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Subsidence blamed for cracks in Norwich homes

PUBLISHED: 16:00 08 April 2010 | UPDATED: 09:31 02 July 2010

Cracks in houses on Plumstead Road, Norwich

Cracks in houses on Plumstead Road, Norwich

Kim Briscoe

Insurers and contractors believe cracks which have appeared in houses in a Norwich street could have been caused by a form of subsidence.

Insurers and contractors believe cracks which have appeared in houses in a Norwich street could have been caused by a form of subsidence.

Investigations are still ongoing at the homes in Plumstead Road, some of which have been shored up with scaffolding after large cracks in the walls appeared in just a few days.

Aviva, one of the insurers involved, said consulting engineers involved in the project have told them they believe what has happened in Plumstead Road is technically called “solution feature” - essentially a hole in or beneath the ground, which can cause subsidence.

So far six homes have been affected to varying degrees, with some having some dangerously large cracks, while others just a few small cracks.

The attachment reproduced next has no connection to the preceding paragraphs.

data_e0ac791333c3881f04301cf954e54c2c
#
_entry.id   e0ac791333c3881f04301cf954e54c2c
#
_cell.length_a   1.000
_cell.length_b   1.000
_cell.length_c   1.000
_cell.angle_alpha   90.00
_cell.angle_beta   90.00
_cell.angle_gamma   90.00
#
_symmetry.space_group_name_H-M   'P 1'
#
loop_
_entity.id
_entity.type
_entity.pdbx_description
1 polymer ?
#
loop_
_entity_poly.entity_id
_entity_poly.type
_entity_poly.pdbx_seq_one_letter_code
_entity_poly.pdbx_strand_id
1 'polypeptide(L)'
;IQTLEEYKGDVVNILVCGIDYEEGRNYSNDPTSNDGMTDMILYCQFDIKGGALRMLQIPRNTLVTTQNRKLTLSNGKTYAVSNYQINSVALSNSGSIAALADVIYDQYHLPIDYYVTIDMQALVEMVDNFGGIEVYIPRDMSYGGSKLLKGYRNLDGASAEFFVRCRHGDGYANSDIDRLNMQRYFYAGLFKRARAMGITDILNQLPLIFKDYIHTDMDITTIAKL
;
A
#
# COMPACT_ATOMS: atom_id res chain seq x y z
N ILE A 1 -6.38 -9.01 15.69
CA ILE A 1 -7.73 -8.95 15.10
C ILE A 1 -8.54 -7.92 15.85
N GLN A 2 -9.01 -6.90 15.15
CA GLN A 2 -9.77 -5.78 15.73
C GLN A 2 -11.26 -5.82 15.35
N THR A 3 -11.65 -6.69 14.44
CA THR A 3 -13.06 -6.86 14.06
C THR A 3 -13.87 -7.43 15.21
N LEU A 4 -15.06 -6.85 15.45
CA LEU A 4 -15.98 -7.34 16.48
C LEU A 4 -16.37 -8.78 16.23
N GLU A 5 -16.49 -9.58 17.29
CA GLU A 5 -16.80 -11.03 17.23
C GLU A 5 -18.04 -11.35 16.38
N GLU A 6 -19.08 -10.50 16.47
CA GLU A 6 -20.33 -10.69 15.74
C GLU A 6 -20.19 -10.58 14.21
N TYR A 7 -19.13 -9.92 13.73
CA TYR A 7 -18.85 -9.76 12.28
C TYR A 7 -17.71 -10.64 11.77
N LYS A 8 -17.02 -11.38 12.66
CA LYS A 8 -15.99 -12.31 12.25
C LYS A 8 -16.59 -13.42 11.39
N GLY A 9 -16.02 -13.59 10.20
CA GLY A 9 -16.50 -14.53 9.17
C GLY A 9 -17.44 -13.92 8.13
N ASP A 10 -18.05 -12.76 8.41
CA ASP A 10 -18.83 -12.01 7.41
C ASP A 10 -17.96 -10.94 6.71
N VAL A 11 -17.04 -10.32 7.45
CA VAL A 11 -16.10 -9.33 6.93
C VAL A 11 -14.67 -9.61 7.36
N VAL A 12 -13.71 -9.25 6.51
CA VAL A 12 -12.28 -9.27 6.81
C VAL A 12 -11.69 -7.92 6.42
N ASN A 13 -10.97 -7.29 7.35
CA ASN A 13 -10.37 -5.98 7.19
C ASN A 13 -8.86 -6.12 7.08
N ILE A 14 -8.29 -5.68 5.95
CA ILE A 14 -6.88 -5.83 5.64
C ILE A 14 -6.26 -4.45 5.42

Norwich is renowned for its subsidence problems due to a proliferation of chalk mines and tunnels.

Most memorably an Eastern Counties' red bus fell into chalk workings in Earlham Road in 1988.

Cunningham Lindsey UK are loss adjustors who work for the insurance industry and are involved in working on some of the claims in Plumstead Road.

John Laidler, from Cunningham's, said: “The ground under Norwich is made up of chalk and this rock can gradually dissolve in water over a period of many years forming fissures or voids in the ground.

“In some cases, these will fill up with surface soil, but in others, the void can migrate up to the surface exposing a hole.

“These features are unpredictable and can affect buildings, roads or pavings. Holes often appear after extended periods of very wet weather.”

Norwich-based Canham Consulting, the engineers looking into the problems at Plumstead Road, will use ground probes to establish the extent of the problem. Depending on the findings it may be possible to the fill the voids or support the affected parts of buildings on new, deeper foundations.

Part of a driveway at a home on the opposite side of the road has also sunk slightly, but Norwich City Council has previously said it does not believe there are any issues with the road itself.

Do you have a story for the Evening News? Contact reporter Kim Briscoe on 01603 772419 or email kim.briscoe@archant.co.uk.

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